February 15th, 2011

  5. Faster Servers, Services with FlashStore

    By Doug Gantenbein Memory has its faults—and not only the human variety. Hard drives, for instance, can hold terabytes cheaply. But they’re slow. Random-access memory (RAM) is fast but expensive, and data in RAM disappear the instant the power goes off. Flash memory is faster than hard drives and cheaper than RAM, and it retains information. But the way it handles data writes handicaps its usefulness in server environments. Still, the distinct advantages of flash—particularly…

    February 14th, 2011

  6. SenseCam Documents Daily Life for Patients with Memory Loss

    Human memory is all too fallible. We all misplace items or forget to run an errand occasionally; our memories of specific events can fade with time as well. But severe memory issues can have a devastating impact on quality of life for individuals with clinically diagnosed memory disorders that are related to acquired brain injury (for example, an accident) or neurodegenerative diseases (for example, Alzheimer's disease). There is no cure for memory loss. In the…

    February 10th, 2011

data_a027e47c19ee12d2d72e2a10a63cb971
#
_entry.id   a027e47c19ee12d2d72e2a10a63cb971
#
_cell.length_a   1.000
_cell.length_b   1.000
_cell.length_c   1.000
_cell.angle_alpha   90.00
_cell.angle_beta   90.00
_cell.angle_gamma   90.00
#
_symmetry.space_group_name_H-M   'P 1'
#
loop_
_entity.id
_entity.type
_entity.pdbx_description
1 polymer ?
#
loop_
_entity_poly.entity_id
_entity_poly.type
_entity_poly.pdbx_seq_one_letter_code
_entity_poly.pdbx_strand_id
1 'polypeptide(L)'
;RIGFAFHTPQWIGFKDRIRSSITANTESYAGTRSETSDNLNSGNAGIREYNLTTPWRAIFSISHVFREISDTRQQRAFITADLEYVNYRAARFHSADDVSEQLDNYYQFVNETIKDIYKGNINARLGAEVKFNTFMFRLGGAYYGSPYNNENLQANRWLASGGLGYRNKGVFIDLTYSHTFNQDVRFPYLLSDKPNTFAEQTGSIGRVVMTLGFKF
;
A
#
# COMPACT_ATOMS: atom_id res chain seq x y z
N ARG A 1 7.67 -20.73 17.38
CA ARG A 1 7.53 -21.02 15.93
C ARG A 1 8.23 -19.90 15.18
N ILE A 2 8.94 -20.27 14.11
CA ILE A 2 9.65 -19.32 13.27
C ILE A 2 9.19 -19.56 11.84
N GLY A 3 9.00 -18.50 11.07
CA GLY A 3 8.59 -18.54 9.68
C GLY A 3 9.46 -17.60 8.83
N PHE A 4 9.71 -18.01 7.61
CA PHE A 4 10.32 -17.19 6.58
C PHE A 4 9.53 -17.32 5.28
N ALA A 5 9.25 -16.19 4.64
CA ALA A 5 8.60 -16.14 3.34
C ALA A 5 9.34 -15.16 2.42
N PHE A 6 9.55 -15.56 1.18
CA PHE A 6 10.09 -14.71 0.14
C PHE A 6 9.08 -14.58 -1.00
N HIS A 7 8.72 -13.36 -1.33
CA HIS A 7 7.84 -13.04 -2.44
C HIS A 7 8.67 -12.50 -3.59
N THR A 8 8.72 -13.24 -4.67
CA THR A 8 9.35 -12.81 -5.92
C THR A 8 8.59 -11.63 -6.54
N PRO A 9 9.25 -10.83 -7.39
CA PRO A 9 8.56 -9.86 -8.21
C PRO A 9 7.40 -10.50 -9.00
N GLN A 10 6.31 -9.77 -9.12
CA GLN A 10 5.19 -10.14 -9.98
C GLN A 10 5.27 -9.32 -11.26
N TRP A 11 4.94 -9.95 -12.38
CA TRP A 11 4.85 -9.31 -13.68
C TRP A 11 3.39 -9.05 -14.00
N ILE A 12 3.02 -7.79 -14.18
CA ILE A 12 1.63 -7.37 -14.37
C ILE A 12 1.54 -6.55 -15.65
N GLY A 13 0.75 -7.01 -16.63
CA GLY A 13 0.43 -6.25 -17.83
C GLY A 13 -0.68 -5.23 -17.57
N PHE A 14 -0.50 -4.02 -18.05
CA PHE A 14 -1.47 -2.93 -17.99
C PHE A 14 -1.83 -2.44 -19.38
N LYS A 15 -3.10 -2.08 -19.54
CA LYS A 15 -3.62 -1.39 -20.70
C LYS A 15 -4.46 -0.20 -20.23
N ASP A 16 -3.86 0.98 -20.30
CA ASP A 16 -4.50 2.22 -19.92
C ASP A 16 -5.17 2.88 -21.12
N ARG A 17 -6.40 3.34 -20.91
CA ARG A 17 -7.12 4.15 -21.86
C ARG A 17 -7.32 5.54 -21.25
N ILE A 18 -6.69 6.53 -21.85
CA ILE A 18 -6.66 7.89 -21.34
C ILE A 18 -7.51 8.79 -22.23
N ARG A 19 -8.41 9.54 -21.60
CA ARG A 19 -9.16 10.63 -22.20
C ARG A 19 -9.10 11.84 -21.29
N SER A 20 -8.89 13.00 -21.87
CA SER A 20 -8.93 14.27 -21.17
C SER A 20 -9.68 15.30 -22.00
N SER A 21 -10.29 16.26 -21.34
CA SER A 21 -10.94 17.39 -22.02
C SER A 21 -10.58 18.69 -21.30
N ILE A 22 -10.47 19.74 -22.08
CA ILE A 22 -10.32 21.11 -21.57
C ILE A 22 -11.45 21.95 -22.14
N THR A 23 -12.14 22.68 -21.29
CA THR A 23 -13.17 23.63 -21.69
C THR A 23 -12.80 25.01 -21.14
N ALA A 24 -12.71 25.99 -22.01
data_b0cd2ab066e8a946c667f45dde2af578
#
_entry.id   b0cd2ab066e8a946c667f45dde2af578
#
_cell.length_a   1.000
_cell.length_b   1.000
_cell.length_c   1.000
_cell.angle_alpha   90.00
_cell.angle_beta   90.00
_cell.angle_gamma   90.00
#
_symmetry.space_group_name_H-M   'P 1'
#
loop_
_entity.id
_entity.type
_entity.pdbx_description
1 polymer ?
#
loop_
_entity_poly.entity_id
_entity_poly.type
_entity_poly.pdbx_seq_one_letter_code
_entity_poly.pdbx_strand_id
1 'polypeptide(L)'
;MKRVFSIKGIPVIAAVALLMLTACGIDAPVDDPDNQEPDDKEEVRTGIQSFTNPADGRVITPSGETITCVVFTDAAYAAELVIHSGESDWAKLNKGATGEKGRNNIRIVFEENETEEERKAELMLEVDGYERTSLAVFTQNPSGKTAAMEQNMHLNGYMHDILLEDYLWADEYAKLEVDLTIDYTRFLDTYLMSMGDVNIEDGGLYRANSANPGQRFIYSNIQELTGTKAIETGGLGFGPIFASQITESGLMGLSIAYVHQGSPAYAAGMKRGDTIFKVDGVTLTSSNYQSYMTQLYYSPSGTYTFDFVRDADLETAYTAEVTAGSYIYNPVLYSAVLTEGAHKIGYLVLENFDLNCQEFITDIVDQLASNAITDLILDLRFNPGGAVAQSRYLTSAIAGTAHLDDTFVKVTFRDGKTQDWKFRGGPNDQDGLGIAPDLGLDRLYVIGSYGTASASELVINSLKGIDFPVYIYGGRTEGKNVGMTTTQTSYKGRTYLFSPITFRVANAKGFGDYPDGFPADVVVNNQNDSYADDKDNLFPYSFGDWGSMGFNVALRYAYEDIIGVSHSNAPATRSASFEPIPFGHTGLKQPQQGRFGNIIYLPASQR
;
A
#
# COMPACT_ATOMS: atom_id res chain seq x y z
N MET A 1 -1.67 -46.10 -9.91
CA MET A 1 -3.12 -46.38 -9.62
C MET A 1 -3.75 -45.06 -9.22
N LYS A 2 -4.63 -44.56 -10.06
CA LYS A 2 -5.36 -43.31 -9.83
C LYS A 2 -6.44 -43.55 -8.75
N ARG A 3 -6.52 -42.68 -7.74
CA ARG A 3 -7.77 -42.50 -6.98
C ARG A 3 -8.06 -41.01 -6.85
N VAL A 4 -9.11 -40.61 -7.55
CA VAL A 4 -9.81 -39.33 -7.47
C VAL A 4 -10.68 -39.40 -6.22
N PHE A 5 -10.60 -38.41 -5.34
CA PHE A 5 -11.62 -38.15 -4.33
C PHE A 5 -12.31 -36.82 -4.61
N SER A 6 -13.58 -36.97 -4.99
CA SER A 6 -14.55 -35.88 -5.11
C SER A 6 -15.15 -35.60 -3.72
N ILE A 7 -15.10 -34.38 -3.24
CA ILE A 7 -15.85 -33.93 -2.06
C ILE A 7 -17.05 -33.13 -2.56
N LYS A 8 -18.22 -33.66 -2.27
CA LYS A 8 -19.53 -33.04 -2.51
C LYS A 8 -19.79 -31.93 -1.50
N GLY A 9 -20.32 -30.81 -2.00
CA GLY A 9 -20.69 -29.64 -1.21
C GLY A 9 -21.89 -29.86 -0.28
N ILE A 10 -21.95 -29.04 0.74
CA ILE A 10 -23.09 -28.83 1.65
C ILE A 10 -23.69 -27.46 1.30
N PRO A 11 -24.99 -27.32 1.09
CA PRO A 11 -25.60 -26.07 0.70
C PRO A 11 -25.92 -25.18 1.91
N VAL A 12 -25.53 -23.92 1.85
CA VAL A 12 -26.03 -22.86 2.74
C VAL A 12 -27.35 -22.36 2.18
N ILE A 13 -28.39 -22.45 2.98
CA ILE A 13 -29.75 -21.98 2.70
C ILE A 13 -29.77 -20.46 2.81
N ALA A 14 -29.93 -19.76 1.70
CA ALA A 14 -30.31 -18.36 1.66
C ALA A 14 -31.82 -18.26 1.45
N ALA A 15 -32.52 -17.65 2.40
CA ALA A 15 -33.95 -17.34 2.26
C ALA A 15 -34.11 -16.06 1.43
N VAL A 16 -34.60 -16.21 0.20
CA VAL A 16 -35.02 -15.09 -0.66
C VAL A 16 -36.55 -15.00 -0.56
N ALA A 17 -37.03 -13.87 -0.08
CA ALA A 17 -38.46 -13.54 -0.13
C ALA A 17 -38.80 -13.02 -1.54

7. Celebrating Richard Feynman at TEDxCaltech

    One of the responsibilities for us as researchers is to have the courage to challenge accepted "truths" and to seek out new insights. Richard Feynman was a physicist who not only epitomized both of these qualities in his research but also took enormous pleasure in communicating the ideas of physics to students. Feynman won the Nobel Prize for his computational toolkit that we now call Feynman Diagrams. The techniques he developed helped the physics community…

    February 4th, 2011

  8. Chemistry Add-in for Word Helps Bridge the Gap between Science and Technology

    Could a semantic, chemical authoring tool be developed for Microsoft Word? The paper and PDF formats that are the standard vehicles for scholarly communication are great at presenting natural language for people to read, but are not as good at carrying the machine-interpretable semantic data that is becoming an increasingly important aspect of making sense of today's "data deluge." Tony Hey, Savas Parastatidis, and Lee Dirks from Microsoft Research initially discussed this possibility with Dr.…

    February 1st, 2011

  9. VENUS-C Open Call Invites Research Groups to Innovate in the Cloud